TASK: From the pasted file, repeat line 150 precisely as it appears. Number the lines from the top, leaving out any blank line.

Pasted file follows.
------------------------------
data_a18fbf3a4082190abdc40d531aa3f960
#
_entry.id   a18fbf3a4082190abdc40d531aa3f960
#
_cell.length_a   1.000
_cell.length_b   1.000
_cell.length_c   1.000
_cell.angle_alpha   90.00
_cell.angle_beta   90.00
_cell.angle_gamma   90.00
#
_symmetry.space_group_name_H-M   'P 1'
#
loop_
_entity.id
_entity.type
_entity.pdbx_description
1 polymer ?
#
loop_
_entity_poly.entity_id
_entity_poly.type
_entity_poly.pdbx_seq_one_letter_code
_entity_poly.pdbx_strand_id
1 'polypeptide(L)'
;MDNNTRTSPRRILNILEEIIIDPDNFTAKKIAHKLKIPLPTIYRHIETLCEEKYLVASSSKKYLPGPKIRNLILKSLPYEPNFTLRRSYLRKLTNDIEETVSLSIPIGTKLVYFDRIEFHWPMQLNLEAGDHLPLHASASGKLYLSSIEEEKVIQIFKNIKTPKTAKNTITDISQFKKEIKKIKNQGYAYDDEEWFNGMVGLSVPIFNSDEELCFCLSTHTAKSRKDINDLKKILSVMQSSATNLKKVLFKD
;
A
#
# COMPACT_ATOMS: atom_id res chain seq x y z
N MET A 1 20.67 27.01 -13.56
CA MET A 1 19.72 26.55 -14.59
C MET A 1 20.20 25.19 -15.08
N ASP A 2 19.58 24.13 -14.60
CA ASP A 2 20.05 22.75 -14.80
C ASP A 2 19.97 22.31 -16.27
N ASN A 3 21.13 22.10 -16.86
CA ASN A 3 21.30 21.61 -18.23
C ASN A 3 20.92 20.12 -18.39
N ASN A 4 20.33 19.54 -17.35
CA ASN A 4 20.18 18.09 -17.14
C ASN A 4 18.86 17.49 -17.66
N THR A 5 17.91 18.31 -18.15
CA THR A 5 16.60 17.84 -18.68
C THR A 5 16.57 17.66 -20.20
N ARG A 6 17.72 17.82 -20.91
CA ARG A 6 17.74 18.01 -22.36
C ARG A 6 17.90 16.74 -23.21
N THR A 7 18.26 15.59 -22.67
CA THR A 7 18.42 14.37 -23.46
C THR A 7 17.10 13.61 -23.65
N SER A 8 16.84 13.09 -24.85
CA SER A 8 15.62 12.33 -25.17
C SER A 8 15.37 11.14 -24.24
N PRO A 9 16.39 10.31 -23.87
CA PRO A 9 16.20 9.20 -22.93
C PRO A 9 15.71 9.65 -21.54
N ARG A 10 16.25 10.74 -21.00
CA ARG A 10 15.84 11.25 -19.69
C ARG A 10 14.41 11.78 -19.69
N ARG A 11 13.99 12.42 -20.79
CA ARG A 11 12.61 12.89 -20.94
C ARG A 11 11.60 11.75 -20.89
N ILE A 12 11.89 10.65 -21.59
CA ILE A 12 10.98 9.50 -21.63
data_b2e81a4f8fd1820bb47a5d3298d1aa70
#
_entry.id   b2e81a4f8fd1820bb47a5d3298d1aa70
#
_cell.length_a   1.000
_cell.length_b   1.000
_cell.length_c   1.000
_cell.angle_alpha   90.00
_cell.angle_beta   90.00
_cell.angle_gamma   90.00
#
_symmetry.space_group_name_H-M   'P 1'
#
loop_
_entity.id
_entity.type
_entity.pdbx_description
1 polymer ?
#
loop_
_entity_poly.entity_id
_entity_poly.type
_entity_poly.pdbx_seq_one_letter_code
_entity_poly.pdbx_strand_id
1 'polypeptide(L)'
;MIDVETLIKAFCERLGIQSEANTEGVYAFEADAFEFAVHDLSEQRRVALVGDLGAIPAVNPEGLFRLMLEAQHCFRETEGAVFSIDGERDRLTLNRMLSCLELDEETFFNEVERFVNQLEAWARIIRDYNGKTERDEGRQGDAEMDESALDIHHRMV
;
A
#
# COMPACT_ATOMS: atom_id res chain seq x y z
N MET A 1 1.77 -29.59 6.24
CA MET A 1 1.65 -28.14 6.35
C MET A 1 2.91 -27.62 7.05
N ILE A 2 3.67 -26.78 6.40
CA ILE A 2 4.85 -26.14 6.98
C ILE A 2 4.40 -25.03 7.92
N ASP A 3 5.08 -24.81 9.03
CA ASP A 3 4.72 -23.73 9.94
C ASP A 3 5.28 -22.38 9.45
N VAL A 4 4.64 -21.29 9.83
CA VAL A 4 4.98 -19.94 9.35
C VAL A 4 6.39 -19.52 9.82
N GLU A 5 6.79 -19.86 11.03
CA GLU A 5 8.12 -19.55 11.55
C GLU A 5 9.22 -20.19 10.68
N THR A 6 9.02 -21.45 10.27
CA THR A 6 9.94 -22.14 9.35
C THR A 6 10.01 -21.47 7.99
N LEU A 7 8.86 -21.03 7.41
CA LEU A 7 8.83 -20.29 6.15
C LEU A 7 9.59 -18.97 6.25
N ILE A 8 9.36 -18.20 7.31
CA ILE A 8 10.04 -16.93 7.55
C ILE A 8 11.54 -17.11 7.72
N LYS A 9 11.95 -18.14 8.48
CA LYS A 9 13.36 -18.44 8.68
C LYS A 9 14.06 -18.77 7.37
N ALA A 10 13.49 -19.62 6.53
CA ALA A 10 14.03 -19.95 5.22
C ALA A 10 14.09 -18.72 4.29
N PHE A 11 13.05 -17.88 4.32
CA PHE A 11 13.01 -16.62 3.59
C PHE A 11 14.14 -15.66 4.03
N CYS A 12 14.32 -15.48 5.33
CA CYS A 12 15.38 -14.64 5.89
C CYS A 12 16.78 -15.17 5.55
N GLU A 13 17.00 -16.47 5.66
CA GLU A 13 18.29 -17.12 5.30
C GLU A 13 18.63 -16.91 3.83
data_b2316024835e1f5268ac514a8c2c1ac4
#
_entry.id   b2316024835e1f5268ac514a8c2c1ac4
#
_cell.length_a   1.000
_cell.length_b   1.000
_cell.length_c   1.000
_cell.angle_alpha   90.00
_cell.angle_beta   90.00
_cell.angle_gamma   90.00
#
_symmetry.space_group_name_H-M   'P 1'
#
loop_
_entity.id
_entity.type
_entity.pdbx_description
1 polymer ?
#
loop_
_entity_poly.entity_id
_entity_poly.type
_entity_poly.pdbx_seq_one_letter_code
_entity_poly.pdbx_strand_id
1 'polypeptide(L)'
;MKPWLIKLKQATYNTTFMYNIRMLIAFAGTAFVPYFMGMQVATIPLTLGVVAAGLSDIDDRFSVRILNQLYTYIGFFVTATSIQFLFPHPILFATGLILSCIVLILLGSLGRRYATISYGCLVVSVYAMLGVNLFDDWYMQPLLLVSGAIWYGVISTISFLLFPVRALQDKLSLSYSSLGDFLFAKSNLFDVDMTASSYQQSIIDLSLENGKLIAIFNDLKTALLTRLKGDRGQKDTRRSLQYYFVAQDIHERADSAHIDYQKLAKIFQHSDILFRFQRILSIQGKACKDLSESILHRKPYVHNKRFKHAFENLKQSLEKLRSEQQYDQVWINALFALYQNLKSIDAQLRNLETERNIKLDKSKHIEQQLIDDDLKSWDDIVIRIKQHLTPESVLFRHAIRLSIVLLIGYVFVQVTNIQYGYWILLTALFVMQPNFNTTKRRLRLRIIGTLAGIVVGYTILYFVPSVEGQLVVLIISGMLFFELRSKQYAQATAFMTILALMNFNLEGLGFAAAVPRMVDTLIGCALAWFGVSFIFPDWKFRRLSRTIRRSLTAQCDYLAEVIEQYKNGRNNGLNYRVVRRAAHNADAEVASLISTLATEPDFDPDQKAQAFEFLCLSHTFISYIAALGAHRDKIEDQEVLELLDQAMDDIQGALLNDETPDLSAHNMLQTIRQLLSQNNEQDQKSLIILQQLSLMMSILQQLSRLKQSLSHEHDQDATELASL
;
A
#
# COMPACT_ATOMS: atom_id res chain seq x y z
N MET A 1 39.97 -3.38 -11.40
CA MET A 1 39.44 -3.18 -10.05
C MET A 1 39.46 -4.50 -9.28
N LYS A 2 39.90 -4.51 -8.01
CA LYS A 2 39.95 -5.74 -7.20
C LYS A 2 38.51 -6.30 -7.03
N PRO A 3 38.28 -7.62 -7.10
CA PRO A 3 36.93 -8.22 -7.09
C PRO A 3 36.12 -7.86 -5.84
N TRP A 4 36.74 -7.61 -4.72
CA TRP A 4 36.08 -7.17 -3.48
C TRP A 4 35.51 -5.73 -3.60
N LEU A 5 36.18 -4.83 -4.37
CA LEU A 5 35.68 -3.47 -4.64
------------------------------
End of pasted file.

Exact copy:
_entity.type